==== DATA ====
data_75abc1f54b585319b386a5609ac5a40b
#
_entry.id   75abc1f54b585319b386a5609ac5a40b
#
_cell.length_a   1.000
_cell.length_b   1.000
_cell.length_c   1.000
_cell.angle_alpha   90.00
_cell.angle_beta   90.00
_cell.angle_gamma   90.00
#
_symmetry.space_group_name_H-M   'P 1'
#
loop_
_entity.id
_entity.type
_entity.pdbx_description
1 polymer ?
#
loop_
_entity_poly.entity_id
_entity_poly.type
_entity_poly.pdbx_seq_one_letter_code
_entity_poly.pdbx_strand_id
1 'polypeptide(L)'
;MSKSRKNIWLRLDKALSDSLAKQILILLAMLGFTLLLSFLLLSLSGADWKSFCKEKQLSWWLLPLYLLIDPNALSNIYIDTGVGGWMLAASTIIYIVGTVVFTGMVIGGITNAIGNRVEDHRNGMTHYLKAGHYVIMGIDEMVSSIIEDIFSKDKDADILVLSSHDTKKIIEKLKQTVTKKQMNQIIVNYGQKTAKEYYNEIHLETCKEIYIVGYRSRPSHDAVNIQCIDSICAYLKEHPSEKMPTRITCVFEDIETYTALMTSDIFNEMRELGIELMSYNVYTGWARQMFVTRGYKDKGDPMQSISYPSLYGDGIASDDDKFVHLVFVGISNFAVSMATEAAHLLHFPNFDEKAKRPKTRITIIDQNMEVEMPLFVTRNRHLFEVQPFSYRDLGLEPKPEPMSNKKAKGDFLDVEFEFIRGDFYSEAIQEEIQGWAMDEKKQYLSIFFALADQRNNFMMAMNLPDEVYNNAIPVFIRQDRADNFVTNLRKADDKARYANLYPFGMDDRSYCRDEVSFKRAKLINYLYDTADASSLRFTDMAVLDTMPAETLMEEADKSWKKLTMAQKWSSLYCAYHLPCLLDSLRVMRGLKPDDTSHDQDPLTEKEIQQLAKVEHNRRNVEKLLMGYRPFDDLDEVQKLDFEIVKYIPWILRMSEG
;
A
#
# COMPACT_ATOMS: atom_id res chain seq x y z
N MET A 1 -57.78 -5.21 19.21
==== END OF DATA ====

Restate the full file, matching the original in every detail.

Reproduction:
data_75abc1f54b585319b386a5609ac5a40b
#
_entry.id   75abc1f54b585319b386a5609ac5a40b
#
_cell.length_a   1.000
_cell.length_b   1.000
_cell.length_c   1.000
_cell.angle_alpha   90.00
_cell.angle_beta   90.00
_cell.angle_gamma   90.00
#
_symmetry.space_group_name_H-M   'P 1'
#
loop_
_entity.id
_entity.type
_entity.pdbx_description
1 polymer ?
#
loop_
_entity_poly.entity_id
_entity_poly.type
_entity_poly.pdbx_seq_one_letter_code
_entity_poly.pdbx_strand_id
1 'polypeptide(L)'
;MSKSRKNIWLRLDKALSDSLAKQILILLAMLGFTLLLSFLLLSLSGADWKSFCKEKQLSWWLLPLYLLIDPNALSNIYIDTGVGGWMLAASTIIYIVGTVVFTGMVIGGITNAIGNRVEDHRNGMTHYLKAGHYVIMGIDEMVSSIIEDIFSKDKDADILVLSSHDTKKIIEKLKQTVTKKQMNQIIVNYGQKTAKEYYNEIHLETCKEIYIVGYRSRPSHDAVNIQCIDSICAYLKEHPSEKMPTRITCVFEDIETYTALMTSDIFNEMRELGIELMSYNVYTGWARQMFVTRGYKDKGDPMQSISYPSLYGDGIASDDDKFVHLVFVGISNFAVSMATEAAHLLHFPNFDEKAKRPKTRITIIDQNMEVEMPLFVTRNRHLFEVQPFSYRDLGLEPKPEPMSNKKAKGDFLDVEFEFIRGDFYSEAIQEEIQGWAMDEKKQYLSIFFALADQRNNFMMAMNLPDEVYNNAIPVFIRQDRADNFVTNLRKADDKARYANLYPFGMDDRSYCRDEVSFKRAKLINYLYDTADASSLRFTDMAVLDTMPAETLMEEADKSWKKLTMAQKWSSLYCAYHLPCLLDSLRVMRGLKPDDTSHDQDPLTEKEIQQLAKVEHNRRNVEKLLMGYRPFDDLDEVQKLDFEIVKYIPWILRMSEG
;
A
#
# COMPACT_ATOMS: atom_id res chain seq x y z
N MET A 1 -57.78 -5.21 19.21